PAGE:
Italy on My Mind

Destination: Italy

and read more about Italy……

When I traveled to Italy two years ago, I read a Penguin book that combined Mary McCarthy’s two books–[amazon_link id=”B005B1M5N8″ target=”_blank” ]The Stones of Florence[/amazon_link] and[amazon_link id=”015693521X” target=”_blank” ]Venice Observed (Art and Places)[/amazon_link]. These are two pieces of must-read travel literature for European travelers.

I will start with a warning–this is not light reading. And this is not an up-to-date guidebook.  Originally written in 1959, the Penguin edition I read was first reprinted in 1972.  McCarthy warns in a foreword:

The reader, I hope, will overlook a few inaccuracies in the description of present-day Florence.  The incessant changes of modern Florence keep it always ahead of the author.

Since that undated warning was written at least forty years ago, the incessant changes continue as the chic fashion shops, cooking schools, and restored Medici villas continue to open.  However, I don’t know about you, but I go to a city like Florence to see the past–not quite preserved in aspic–but at least preserved in a way that brash new-world Americans find quite amazing.

The Cathedral and the Oratory are still there. The shops on the bridge over the Arne may sell more modern merchandise, and be wired for electricity, but from the shore, you can see what medieval merchants saw. The cobblestones, the street layout, the public squares-all still there.  The art of DaVinci and Fra Angelico and so many others has moved from the private rooms of the wealthy to museums open to the public. (Thank goodness!)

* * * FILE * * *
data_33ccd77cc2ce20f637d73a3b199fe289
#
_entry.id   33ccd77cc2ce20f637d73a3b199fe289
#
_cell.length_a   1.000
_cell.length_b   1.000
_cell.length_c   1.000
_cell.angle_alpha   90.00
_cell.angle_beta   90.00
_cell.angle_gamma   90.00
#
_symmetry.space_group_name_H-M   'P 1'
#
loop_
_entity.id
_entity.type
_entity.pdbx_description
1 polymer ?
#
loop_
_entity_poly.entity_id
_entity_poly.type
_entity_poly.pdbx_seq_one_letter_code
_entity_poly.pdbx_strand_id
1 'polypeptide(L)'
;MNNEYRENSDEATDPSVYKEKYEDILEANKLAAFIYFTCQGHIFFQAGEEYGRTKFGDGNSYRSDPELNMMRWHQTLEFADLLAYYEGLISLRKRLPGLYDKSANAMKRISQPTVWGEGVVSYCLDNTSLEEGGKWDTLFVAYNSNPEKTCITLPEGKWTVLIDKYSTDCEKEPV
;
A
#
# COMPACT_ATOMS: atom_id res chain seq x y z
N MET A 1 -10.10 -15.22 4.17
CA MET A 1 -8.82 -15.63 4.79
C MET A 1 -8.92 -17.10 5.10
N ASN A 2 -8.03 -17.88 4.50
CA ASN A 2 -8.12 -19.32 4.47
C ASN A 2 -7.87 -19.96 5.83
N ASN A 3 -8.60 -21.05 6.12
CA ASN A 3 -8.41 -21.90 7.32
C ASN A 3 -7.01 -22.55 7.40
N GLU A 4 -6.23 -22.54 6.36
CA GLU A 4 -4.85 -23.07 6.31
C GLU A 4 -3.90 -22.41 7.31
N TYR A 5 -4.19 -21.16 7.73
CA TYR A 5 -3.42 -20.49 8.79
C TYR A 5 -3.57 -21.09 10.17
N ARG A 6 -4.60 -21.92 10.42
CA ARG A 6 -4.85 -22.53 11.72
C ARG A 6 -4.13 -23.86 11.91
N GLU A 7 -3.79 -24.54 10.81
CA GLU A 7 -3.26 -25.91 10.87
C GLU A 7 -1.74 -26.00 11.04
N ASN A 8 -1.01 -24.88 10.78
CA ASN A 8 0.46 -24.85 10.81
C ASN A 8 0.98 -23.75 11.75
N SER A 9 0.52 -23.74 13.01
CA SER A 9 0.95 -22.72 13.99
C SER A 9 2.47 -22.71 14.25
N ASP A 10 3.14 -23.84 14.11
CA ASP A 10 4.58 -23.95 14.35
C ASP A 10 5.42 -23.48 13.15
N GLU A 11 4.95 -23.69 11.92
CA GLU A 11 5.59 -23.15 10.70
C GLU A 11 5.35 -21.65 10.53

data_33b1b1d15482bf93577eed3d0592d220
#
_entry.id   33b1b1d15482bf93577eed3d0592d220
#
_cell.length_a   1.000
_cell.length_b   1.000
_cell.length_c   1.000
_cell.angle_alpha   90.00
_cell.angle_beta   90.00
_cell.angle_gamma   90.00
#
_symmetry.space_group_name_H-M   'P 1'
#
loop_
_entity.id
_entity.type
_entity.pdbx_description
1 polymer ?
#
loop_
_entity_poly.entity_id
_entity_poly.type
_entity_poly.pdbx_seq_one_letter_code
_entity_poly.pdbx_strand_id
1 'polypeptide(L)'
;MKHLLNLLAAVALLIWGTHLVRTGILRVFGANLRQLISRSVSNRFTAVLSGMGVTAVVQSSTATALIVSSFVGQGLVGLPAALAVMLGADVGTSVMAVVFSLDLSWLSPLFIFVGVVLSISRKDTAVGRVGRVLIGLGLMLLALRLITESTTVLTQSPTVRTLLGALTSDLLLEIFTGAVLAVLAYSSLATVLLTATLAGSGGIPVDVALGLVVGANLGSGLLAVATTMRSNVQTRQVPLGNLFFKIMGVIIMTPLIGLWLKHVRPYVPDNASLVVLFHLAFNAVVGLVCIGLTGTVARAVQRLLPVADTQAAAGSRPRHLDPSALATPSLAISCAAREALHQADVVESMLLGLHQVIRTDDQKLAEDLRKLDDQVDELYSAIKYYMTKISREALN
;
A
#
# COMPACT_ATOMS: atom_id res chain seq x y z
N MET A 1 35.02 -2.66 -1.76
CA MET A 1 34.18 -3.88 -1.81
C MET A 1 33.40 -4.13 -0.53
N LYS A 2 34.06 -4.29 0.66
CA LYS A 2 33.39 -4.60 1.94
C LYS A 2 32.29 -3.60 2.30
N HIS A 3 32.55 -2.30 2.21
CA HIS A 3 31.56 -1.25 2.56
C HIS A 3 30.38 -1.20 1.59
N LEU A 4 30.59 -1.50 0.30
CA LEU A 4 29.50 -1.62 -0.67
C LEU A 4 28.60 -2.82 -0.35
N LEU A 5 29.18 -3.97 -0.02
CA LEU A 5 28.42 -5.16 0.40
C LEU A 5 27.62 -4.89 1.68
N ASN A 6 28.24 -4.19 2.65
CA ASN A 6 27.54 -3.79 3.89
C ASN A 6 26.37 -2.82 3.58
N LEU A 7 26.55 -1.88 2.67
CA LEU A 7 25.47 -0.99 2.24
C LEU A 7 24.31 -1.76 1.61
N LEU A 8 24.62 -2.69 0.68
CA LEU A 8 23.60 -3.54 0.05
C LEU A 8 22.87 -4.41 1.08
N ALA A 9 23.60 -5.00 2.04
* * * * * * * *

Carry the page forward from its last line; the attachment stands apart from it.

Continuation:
McCarthy says, For the contemporary taste, there is too much Renaissance in Florence: too much ‘David’ (copies of Michelanelo’s gigantic white nude stand on the Piazza della Signoria and the Piazzale Michelangelo; the original is in the Acaemy), too much rusticated stone, too much glazed terracotta, too many Madonnas with Bambinos.

That certainly was not the attitude among the British and Americans in the day of Robert Browning and Elizabeth Barrett Browning. Once Florence was considered a required stop on the tour of the continent. Apparently that attitude to Florence forty years ago drove people away. I, on the other hand could happily move in to Florence and live there for months and months.

Am I just too quaint in my tastes? Or has something changed in the last decades? Did it start with [amazon_link id=”0679731148″ target=”_blank” ]A Year in Provence[/amazon_link], which drove people to the south of France and then proceed to [amazon_link id=”0767900383″ target=”_blank” ]Under the Tuscan Sun: At Home in Italy[/amazon_link]  by Francis Mayes? Was it the earthquake that attracted American art students to Florence for restoration projects and drew world wide attention to the treasures in that city?

Italy is on my mind because last night I attended a reception sponsored by the Italian Tourism Board to launch a 2010 promotional campaign.  As a travel writer, my impression of the Italian Tourism office is that they don’t try very hard–nor do they have to.  Americans flock to Italy.  Look at any travel bulletin board–Italy is one of the most popular destinations for Americans, and Florence holds its own as one of the top three destinations–Rome, Venice and Florence.

The Italian tourism reception, launching their new advertising campaign, Italia Much More,  confirmed the fact that they are the most popular European destination for American travelers.  They also had some good news in terms of people’s travel plans for the coming year.  People are beginning to plan trips once again, a fact that was confirmed by the many travel agents there.